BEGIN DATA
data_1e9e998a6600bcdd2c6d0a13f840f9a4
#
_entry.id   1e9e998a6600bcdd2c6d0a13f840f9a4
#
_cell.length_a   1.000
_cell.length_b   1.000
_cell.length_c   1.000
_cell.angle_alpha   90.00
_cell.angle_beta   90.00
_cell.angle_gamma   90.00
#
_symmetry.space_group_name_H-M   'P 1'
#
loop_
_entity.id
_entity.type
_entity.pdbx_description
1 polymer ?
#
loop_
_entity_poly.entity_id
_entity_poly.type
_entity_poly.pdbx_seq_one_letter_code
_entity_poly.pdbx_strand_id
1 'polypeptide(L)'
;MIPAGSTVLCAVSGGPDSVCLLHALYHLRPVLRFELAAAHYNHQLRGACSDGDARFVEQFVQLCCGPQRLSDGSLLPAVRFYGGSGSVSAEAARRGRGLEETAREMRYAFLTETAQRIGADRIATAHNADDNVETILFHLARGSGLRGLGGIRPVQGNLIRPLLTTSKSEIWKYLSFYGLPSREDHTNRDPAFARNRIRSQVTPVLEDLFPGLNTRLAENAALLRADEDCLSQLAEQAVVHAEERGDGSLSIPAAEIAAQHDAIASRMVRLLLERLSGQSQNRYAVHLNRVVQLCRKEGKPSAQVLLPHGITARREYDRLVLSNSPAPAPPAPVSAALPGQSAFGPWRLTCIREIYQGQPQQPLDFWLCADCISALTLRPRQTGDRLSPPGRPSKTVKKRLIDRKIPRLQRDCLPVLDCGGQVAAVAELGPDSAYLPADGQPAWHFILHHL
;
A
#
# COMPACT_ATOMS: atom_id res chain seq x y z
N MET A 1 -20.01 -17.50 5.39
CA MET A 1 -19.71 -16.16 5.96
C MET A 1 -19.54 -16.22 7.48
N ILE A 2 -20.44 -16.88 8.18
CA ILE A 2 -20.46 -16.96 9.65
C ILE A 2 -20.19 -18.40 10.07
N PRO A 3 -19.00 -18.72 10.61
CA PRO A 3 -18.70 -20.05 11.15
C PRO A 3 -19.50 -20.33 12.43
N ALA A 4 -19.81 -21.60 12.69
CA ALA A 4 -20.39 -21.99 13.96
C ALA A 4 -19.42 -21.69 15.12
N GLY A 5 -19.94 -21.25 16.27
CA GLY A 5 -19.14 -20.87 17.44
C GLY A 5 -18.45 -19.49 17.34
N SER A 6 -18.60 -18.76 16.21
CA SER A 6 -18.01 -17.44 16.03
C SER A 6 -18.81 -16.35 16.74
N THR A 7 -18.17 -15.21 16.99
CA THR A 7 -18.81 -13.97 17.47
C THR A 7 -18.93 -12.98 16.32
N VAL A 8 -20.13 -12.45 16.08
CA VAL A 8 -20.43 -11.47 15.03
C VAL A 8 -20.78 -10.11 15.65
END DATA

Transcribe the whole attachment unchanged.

data_1e9e998a6600bcdd2c6d0a13f840f9a4
#
_entry.id   1e9e998a6600bcdd2c6d0a13f840f9a4
#
_cell.length_a   1.000
_cell.length_b   1.000
_cell.length_c   1.000
_cell.angle_alpha   90.00
_cell.angle_beta   90.00
_cell.angle_gamma   90.00
#
_symmetry.space_group_name_H-M   'P 1'
#
loop_
_entity.id
_entity.type
_entity.pdbx_description
1 polymer ?
#
loop_
_entity_poly.entity_id
_entity_poly.type
_entity_poly.pdbx_seq_one_letter_code
_entity_poly.pdbx_strand_id
1 'polypeptide(L)'
;MIPAGSTVLCAVSGGPDSVCLLHALYHLRPVLRFELAAAHYNHQLRGACSDGDARFVEQFVQLCCGPQRLSDGSLLPAVRFYGGSGSVSAEAARRGRGLEETAREMRYAFLTETAQRIGADRIATAHNADDNVETILFHLARGSGLRGLGGIRPVQGNLIRPLLTTSKSEIWKYLSFYGLPSREDHTNRDPAFARNRIRSQVTPVLEDLFPGLNTRLAENAALLRADEDCLSQLAEQAVVHAEERGDGSLSIPAAEIAAQHDAIASRMVRLLLERLSGQSQNRYAVHLNRVVQLCRKEGKPSAQVLLPHGITARREYDRLVLSNSPAPAPPAPVSAALPGQSAFGPWRLTCIREIYQGQPQQPLDFWLCADCISALTLRPRQTGDRLSPPGRPSKTVKKRLIDRKIPRLQRDCLPVLDCGGQVAAVAELGPDSAYLPADGQPAWHFILHHL
;
A
#
# COMPACT_ATOMS: atom_id res chain seq x y z
N MET A 1 -20.01 -17.50 5.39
CA MET A 1 -19.71 -16.16 5.96
C MET A 1 -19.54 -16.22 7.48
N ILE A 2 -20.44 -16.88 8.18
CA ILE A 2 -20.46 -16.96 9.65
C ILE A 2 -20.19 -18.40 10.07
N PRO A 3 -19.00 -18.72 10.61
CA PRO A 3 -18.70 -20.05 11.15
C PRO A 3 -19.50 -20.33 12.43
N ALA A 4 -19.81 -21.60 12.69
CA ALA A 4 -20.39 -21.99 13.96
C ALA A 4 -19.42 -21.69 15.12
N GLY A 5 -19.94 -21.25 16.27
CA GLY A 5 -19.14 -20.87 17.44
C GLY A 5 -18.45 -19.49 17.34
N SER A 6 -18.60 -18.76 16.21
CA SER A 6 -18.01 -17.44 16.03
C SER A 6 -18.81 -16.35 16.74
N THR A 7 -18.17 -15.21 16.99
CA THR A 7 -18.81 -13.97 17.47
C THR A 7 -18.93 -12.98 16.32
N VAL A 8 -20.13 -12.45 16.08
CA VAL A 8 -20.43 -11.47 15.03
C VAL A 8 -20.78 -10.11 15.65